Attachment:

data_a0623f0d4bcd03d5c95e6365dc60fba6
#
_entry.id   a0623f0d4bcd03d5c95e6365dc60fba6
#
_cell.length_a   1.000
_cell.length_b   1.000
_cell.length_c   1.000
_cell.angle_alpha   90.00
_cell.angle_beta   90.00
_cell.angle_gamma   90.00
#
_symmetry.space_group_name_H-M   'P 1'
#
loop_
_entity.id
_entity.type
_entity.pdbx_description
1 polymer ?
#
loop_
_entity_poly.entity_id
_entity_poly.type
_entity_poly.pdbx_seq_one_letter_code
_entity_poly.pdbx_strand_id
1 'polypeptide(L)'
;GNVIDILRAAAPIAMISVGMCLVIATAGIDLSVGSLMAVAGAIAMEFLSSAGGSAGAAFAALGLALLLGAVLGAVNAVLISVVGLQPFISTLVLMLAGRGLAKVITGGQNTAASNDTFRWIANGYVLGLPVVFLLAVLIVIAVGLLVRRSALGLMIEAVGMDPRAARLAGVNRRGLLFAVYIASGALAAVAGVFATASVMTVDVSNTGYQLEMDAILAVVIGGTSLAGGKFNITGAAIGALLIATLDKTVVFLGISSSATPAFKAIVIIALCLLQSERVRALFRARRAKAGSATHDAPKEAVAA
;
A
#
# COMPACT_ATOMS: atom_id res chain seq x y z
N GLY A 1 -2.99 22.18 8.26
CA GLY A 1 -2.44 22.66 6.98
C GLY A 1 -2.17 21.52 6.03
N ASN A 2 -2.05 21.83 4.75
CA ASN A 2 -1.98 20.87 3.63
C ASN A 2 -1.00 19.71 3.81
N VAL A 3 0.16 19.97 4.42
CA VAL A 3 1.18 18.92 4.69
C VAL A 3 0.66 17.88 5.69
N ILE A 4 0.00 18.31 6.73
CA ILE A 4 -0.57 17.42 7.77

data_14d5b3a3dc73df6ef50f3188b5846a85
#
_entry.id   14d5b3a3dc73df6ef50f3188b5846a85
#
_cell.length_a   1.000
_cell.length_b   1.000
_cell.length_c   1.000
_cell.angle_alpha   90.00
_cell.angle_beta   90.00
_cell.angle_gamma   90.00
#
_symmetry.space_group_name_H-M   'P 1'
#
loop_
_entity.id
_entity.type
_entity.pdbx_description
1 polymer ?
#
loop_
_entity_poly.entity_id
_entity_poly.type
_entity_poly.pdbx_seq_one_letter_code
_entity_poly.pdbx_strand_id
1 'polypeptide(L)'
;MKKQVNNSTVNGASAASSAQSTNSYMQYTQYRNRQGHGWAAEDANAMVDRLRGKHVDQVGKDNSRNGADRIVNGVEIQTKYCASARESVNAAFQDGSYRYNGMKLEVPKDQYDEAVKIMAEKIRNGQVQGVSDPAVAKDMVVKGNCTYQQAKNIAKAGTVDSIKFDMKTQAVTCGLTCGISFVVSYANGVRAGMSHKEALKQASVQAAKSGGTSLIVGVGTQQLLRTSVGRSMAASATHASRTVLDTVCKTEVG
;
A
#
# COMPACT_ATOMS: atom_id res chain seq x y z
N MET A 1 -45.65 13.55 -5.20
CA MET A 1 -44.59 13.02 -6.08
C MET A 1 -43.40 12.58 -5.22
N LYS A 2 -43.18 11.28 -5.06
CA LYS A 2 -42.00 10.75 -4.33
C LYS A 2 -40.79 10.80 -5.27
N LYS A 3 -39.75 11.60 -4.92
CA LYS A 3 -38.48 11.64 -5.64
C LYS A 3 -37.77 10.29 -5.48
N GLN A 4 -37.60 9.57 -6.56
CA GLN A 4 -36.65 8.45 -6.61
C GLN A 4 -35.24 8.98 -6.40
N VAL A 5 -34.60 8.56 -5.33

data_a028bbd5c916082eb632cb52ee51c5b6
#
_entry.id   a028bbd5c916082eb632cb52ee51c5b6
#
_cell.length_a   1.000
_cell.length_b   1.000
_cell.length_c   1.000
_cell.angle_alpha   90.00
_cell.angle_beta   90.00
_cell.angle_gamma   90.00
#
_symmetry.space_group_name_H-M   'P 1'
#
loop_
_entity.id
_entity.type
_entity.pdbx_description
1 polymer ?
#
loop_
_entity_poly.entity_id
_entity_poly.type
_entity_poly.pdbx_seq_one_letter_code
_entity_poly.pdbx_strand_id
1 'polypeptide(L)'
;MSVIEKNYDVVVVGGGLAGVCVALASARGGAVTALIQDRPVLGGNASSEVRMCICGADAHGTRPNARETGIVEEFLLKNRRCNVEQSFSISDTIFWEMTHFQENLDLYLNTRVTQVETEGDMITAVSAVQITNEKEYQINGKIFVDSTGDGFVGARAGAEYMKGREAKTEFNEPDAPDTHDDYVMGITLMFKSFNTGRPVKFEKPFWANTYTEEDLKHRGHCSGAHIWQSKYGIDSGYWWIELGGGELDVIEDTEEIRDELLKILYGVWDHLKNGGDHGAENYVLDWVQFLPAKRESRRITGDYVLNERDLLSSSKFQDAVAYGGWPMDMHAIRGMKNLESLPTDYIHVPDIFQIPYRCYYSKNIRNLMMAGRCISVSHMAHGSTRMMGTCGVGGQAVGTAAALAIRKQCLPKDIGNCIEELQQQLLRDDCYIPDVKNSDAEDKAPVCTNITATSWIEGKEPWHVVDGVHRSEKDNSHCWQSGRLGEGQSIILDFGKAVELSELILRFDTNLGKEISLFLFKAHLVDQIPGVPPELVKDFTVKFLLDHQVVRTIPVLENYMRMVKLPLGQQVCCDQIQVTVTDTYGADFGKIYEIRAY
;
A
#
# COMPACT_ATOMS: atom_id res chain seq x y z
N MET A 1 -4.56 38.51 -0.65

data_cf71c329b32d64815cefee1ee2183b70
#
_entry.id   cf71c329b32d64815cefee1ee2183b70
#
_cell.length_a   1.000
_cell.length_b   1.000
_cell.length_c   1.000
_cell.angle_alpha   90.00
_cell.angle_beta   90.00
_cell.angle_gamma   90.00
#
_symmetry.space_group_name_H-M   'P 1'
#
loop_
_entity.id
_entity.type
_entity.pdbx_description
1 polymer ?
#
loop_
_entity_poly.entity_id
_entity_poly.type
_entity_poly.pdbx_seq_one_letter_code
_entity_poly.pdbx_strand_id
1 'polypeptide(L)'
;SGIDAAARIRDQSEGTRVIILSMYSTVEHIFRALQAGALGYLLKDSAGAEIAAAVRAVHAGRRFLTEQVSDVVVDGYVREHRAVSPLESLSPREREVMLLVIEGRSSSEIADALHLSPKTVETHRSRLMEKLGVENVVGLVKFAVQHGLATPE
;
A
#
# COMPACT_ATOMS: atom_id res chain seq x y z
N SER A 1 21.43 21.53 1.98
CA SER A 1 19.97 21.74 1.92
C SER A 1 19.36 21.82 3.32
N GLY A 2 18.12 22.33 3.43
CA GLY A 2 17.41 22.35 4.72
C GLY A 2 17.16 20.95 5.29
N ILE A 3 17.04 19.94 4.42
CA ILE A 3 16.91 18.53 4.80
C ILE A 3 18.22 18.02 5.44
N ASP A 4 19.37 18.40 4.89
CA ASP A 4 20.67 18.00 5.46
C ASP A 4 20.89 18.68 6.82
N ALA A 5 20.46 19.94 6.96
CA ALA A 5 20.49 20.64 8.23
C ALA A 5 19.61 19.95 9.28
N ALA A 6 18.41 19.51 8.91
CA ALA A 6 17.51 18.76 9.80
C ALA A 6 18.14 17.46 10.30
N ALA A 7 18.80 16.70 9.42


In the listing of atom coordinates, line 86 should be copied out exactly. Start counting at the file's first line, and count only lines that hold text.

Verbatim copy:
#